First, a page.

Allowing your employees to work from home is ideal for continuing the company’s day-to-day operations. However, it is also an optimal breeding ground for risks that hackers are only too happy to exploit. So what has actually changed about the risk landscape compared to working in the office? Here are five trends according to cyber experts.
Focus on VPN
Many times, VPN connections are used to log into the corporate network, or to perform work from the corporate environment. Using VPNs is highly recommended. Using a VPN connection, the data you send is encrypted and transported to the final destination. This already greatly reduces the risk of data being viewed by hackers. However, due to the huge proliferation of VPN connections, hackers focus on these very connections. In addition, not every VPN solution has a kill switch as standard. A kill switch is an option that abruptly stops all traffic over the line the moment a VPN connection is suddenly lost for whatever reason and the data travels over the line unencrypted (i.e. no encryption).
Perhaps not all your employees have experience with logging in from home. Therefore, they could potentially be easily misled. For example, it is important to know whether the remote login page for webmail ends in ‘.nl’, or in ‘.com’. Or possibly a hacker has replaced the uppercase i ‘I’ in the company name in the URL with the lowercase l ‘l’. Predictably, this can be incredibly difficult to spot, especially for employees with no experience with working remotely. It is easy for hackers to get employees to log in to a page that looks exactly like the company page, but is under the hacker’s control. After this, it is only a matter of the hacker collecting the employee’s login credentials and the hacker can log into the company network or an application with legitimate login credentials.
Macros: a blessing or a curse?
Given the current way of working, it is quite normal to send a file with an e-mail. Colleague B is asked to review the information in the attachment and opens the attachment. He is asked to run the macro in the file and colleague B bravely clicks yes. What colleague B does not know is that a script with malicious code is being executed in the background. Macros are great for facilitating work, but macros are also often used by hackers to send along and execute malicious code.
Will you send me an email about this?
Where one normally walks to a colleague’s workplace, one now has to communicate through other means. Here, email is one of the first things that is used to approach a colleague. Hackers also see the increase in mail contact as an excellent source of potential spread of malicious software or access to the company network. Many employees unknowingly click on links sent by their manager or colleagues. Ranging from ‘is this interesting’ to ‘Just make sure we get something like this’. You may already be familiar with the term ‘phishing’; sending links to malicious pages or other things. Phishing and spoofing (emails in which the sender appears legitimate because the email address is almost exactly the same) are still, and especially now, effective means for hackers to gain access to personal and business data.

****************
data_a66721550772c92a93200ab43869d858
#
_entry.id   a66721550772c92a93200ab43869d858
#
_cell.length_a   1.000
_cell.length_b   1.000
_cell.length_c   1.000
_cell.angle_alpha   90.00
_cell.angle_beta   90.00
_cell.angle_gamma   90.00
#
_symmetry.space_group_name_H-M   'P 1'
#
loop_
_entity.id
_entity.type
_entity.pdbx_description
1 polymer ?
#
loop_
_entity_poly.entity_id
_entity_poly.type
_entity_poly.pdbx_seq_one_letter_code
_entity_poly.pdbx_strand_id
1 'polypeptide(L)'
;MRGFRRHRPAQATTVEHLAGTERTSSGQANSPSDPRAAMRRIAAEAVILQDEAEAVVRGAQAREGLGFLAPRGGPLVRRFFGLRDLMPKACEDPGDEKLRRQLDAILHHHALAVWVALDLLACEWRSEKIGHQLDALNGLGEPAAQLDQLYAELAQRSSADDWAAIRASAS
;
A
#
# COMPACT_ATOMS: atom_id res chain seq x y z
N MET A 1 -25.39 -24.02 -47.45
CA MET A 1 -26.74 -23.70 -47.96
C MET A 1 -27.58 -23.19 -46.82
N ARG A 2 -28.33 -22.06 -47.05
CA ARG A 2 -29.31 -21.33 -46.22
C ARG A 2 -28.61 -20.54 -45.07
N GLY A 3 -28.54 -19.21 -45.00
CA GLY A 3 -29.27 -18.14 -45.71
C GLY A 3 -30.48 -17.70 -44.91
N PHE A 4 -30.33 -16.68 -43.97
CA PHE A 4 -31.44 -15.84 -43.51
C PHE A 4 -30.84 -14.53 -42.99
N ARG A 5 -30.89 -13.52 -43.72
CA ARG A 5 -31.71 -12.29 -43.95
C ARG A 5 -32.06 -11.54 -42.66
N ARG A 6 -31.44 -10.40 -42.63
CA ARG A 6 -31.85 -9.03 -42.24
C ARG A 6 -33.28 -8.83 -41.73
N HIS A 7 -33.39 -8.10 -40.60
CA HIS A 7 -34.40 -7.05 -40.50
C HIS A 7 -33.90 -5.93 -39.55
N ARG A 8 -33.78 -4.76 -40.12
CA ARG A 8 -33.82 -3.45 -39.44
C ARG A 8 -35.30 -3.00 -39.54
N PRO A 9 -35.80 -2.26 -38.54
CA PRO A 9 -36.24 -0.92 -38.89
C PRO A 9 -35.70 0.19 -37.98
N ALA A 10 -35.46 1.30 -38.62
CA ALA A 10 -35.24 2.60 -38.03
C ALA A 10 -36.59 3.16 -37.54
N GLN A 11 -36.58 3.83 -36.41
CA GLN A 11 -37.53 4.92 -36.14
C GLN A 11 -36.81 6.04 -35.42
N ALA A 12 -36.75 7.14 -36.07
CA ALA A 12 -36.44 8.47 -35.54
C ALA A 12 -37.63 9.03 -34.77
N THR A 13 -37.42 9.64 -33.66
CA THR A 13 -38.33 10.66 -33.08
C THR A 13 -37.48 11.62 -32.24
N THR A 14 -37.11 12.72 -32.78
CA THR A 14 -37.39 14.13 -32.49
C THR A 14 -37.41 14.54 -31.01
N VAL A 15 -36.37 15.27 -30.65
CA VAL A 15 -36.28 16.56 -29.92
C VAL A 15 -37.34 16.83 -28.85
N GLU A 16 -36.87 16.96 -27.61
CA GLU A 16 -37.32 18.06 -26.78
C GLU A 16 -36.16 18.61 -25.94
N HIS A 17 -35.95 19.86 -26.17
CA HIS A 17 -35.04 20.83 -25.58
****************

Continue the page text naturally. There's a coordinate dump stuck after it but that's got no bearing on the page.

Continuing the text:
I want to know
People currently have a huge appetite for information. Several ‘corona maps’ have now surfaced, where real-time monitoring of the situation around this pandemic can be done. There are already known of these so-called Corona cards, where the network is infected with a virus and all information stored in the browser (such as passwords and payment information) is stolen.
5 tips for a secure connection from home
These are just some of the things that keep your IT and cyber security department awake at night. We are happy to provide some tips:
- Keep educating your staff on (cyber) security risks and create support in the process. Security awareness can make the difference between an entry into the organisation and the retreat of a hacker.
- Set up a monitoring service on your corporate network that recognises suspicious login attempts and actions on the network and alerts your IT department accordingly.
- Have a policy in place that you can follow in case of a (cyber) incident. It is extremely important that your organisation has a structured approach to incident response and communication around a potential incident. Make sure this policy is tested before it has to be deployed in real life. This way, you can establish how it works and pain points.
- Conduct a stress test if this has not already been done. A stress test is testing the IT facilities at maximum capacity. If all employees want to log into the remote environment, there should be enough capacity to pull this off.
- Evaluate and check backups and recovery plans. In the unlikely event that your organisation falls victim to an incident, you will want to be back up and running within the predetermined time. It is advisable to test backups as well as evaluate the backup strategy and recovery plan.
Want to know more about securing your company IT environment or testing remote login on your corporate network? Then feel free to contact our IT specialists.
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